French artist Laure Provost shockingly won the Turner Prize and I must admit that I am pleased that Tino Sehgal did not. This confirms two things. Firstly, that that multi-situational remote controlled performance art is finally starting to recede after two or three years of the world of art being fascinated with it. As I stated in many articles in this blog, a German group of very well placed curators were pushing this sort of ‘Do it Yourself’ art to the point of exhaustion and ridiculousness. I am referring, of course, to the Germano-Wagnerian Falange of Hans Obrist Ulrich and Klaus Biesembach who have systematically emptied the Serpentine Gallery and the MOMA PS1 from any real artistic meaning. So there I go. I am happy about the award being given to Provost, strictly from the point of view that performance art has to put its act together before claiming more positions.

Having said that, I don’t think Provost has or will have the relevance that an artist requires to be at that level. Provost is the typical multi-media post conceptual artist who inscribes allegorical meaning into all sorts of objects and it is up for the viewer to decode the poetics of the distribution of objects around space. Winner of the Max Mara Prize at Whitechapel Art Gallery, Provost makes non sensical discussions about experience, as such, with the sound of gasping and heavy breathing and with the visual rhetorics of advertising, she films a fish eating a raspberry and…that’s it. She plays with funny ideas, on one side, and on the other side, she explores the idea of perception per se. Her work allegedly entails irony, allegory and the way art deconstruct itself as art.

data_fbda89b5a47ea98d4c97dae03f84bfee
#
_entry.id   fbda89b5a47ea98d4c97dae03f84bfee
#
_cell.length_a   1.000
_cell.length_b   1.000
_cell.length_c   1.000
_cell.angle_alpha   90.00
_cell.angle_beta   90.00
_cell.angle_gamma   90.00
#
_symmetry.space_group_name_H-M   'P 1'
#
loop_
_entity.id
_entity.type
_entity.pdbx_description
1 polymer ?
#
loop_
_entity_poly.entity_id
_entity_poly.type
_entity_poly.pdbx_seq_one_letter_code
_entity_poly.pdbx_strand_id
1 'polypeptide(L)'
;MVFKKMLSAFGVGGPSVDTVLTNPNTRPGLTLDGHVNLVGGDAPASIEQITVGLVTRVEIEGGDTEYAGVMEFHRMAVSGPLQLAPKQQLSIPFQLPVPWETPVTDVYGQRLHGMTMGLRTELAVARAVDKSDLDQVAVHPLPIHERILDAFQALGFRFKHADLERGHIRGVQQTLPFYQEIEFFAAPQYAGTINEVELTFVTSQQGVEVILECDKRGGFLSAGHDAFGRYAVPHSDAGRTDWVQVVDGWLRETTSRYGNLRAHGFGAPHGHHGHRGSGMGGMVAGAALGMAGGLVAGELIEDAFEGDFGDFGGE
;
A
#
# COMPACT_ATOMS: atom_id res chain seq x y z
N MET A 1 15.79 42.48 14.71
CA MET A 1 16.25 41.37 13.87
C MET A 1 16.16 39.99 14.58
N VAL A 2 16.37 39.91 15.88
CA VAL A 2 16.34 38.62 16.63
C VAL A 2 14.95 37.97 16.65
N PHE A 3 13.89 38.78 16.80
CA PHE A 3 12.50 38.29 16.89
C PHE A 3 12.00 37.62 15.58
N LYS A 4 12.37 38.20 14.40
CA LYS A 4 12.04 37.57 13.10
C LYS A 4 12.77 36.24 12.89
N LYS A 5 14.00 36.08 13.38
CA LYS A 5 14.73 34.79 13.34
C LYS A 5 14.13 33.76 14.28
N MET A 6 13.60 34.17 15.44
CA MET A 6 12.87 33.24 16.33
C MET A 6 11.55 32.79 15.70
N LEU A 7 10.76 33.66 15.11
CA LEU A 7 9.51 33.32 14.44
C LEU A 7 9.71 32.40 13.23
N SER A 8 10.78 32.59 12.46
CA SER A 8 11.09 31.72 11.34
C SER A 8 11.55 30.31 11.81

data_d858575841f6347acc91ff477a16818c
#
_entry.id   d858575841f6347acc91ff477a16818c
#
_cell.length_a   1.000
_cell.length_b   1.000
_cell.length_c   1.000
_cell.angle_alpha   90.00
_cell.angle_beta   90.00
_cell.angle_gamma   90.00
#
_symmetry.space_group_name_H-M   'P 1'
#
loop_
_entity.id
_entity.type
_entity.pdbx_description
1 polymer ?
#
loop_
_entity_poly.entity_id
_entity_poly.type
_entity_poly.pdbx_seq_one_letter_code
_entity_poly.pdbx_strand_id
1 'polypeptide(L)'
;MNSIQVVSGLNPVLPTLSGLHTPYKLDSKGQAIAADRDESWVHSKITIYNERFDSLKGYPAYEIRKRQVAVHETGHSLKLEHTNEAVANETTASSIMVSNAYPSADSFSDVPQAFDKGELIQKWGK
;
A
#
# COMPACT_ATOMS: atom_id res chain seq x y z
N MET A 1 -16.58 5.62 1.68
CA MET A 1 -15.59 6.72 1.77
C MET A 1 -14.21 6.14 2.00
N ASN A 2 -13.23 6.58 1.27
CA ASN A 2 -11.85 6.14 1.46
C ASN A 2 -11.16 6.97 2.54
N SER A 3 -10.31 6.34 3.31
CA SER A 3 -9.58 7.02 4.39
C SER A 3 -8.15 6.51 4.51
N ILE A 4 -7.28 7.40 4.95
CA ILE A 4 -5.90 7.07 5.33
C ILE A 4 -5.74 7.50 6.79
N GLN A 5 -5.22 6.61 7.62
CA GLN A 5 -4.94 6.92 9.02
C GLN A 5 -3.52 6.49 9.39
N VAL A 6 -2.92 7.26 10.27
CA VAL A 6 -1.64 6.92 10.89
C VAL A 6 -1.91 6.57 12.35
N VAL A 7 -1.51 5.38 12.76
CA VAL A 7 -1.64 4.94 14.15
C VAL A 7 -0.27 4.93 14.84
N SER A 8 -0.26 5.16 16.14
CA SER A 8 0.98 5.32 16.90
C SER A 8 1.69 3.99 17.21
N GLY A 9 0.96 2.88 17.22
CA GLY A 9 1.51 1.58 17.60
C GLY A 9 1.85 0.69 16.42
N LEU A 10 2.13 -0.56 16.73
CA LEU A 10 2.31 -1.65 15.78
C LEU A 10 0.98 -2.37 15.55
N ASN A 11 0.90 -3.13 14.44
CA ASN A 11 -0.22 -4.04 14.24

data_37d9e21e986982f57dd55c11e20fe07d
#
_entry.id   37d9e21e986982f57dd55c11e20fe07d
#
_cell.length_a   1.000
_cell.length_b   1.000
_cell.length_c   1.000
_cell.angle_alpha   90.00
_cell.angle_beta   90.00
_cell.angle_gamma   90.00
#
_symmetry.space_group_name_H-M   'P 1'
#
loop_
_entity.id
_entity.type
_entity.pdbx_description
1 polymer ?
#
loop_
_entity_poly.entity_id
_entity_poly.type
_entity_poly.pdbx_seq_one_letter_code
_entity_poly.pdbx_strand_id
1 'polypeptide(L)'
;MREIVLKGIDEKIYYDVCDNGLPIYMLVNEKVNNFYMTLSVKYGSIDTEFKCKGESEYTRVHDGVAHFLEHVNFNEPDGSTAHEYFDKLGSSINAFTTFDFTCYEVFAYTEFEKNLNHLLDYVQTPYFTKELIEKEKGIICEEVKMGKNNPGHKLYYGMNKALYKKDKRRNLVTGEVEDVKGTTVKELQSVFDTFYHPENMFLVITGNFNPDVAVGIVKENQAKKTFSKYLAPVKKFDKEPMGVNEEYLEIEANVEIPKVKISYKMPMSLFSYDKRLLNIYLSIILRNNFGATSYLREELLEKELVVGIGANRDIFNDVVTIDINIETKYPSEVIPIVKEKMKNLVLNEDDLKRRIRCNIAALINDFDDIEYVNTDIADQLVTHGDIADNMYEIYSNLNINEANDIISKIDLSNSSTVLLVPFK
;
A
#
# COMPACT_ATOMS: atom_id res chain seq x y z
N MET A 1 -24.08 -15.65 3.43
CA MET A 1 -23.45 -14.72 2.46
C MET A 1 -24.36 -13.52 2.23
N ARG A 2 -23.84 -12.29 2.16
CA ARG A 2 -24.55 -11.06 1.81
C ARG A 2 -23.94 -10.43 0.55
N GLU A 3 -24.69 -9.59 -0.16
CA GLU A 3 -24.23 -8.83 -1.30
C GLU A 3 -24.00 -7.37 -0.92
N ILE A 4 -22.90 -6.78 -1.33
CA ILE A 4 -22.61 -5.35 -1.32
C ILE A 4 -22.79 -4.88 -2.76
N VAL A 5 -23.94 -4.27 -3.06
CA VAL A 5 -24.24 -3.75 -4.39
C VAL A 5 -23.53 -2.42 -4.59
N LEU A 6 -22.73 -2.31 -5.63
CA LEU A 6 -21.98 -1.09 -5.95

In my opinion, her work puts too much pressure on the viewer who has to put all the pieces together through a body of knowledge that cannot be expected from him or to have and which is not even provided to him. In other words, there is a sense that her work touches all these topics but actually she discusses none of them.  After finishing seeing her video, I did not have any revelation about artistic perception or anything like that. Besides, the way she giggles and speaks English with that French accent is so annoying that I just wanted to leave before it finished.

I guess the problem with the Turner Prize at this point is the lack of real shock material which is, at the end of the day, what they are looking for. The judges were smart enough to realise that the dematerialisation of the work of art through performance is a one way ticket to its irrelevance and functions more as a ‘human social project’ where rich patrons crack a smile and lonely gay guys participate as volunteers in order to find someone to go out with that same weekend. However, it is this role of post conceptual installationism that concerns me because anything can be done and explained as art. The boundaries are just too fluid and they should’t be. As Laure Provost put a fish with a raspberry, I could throw a bit of water in the middle of the room and claim that I am questioning representation as such, couldn’t I? Just a thought.